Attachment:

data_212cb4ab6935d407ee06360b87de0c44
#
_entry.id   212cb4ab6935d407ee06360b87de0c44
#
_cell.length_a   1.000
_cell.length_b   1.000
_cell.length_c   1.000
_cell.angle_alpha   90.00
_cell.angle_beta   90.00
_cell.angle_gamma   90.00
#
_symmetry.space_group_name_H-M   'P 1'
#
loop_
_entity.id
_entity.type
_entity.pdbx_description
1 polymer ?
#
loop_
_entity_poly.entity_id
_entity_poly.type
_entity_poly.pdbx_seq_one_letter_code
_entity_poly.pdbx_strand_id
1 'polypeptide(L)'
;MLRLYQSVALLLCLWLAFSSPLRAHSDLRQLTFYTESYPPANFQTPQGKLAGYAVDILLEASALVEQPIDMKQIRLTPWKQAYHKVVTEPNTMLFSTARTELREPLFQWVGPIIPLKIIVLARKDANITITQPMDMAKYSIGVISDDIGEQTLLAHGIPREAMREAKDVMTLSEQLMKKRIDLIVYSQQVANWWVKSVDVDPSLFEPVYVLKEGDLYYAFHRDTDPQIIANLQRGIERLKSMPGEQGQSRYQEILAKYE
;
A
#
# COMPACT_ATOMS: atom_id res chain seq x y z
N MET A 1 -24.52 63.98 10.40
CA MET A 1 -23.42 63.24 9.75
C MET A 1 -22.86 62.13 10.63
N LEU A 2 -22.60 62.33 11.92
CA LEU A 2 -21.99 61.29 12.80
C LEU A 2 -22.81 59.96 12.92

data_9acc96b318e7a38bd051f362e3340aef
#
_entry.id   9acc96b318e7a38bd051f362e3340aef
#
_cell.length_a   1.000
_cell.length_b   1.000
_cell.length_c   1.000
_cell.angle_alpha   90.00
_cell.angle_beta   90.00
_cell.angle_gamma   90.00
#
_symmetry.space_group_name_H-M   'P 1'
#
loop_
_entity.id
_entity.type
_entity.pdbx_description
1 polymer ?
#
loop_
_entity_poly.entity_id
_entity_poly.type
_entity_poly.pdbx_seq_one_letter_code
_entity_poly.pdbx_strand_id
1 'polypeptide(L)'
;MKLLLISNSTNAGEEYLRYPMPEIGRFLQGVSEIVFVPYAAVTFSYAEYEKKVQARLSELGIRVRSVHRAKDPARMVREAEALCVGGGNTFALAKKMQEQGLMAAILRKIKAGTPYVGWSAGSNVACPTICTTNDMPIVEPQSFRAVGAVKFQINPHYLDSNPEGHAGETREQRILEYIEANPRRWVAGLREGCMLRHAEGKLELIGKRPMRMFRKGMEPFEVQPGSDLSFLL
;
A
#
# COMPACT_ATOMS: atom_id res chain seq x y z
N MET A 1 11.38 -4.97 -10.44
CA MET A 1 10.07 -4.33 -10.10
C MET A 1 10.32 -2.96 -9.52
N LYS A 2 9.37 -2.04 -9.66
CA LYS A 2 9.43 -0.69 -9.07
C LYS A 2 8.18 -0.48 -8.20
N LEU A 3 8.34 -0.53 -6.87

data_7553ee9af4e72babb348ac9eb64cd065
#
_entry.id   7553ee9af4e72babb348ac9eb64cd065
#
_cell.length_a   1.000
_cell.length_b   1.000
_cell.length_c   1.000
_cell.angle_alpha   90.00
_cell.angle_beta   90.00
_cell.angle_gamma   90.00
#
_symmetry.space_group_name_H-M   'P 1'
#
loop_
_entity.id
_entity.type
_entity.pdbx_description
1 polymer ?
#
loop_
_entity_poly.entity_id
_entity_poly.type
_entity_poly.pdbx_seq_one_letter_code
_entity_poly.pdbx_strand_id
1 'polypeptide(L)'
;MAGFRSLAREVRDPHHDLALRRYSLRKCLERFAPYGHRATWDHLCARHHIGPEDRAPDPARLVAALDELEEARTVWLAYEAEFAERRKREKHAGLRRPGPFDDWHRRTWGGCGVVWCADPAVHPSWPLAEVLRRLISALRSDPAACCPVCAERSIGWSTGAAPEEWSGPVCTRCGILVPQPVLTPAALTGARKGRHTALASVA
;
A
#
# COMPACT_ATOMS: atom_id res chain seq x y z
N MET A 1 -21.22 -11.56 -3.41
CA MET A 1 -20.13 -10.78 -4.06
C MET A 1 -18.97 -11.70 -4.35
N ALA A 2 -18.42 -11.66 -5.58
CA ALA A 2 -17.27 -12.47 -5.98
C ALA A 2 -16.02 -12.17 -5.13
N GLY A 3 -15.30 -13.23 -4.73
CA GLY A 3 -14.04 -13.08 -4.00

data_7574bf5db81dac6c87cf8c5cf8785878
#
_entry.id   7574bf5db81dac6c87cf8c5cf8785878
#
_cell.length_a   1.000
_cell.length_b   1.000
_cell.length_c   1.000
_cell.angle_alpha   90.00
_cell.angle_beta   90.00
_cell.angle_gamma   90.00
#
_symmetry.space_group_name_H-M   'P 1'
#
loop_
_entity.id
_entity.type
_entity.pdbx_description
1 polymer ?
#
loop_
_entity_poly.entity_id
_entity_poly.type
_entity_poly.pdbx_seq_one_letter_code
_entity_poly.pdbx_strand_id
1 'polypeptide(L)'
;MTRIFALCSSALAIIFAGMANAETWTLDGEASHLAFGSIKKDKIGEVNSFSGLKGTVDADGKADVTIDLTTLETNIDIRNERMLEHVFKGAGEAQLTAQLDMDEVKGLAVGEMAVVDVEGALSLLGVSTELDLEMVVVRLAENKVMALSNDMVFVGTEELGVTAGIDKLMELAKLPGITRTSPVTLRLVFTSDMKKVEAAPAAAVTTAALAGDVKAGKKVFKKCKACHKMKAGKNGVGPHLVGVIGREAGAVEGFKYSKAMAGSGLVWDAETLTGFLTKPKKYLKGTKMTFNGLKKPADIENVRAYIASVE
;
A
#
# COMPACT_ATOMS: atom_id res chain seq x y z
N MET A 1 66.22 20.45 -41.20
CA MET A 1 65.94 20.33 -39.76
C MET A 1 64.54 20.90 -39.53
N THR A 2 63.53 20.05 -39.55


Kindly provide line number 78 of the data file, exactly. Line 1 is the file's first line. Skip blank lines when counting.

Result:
_cell.length_a   1.000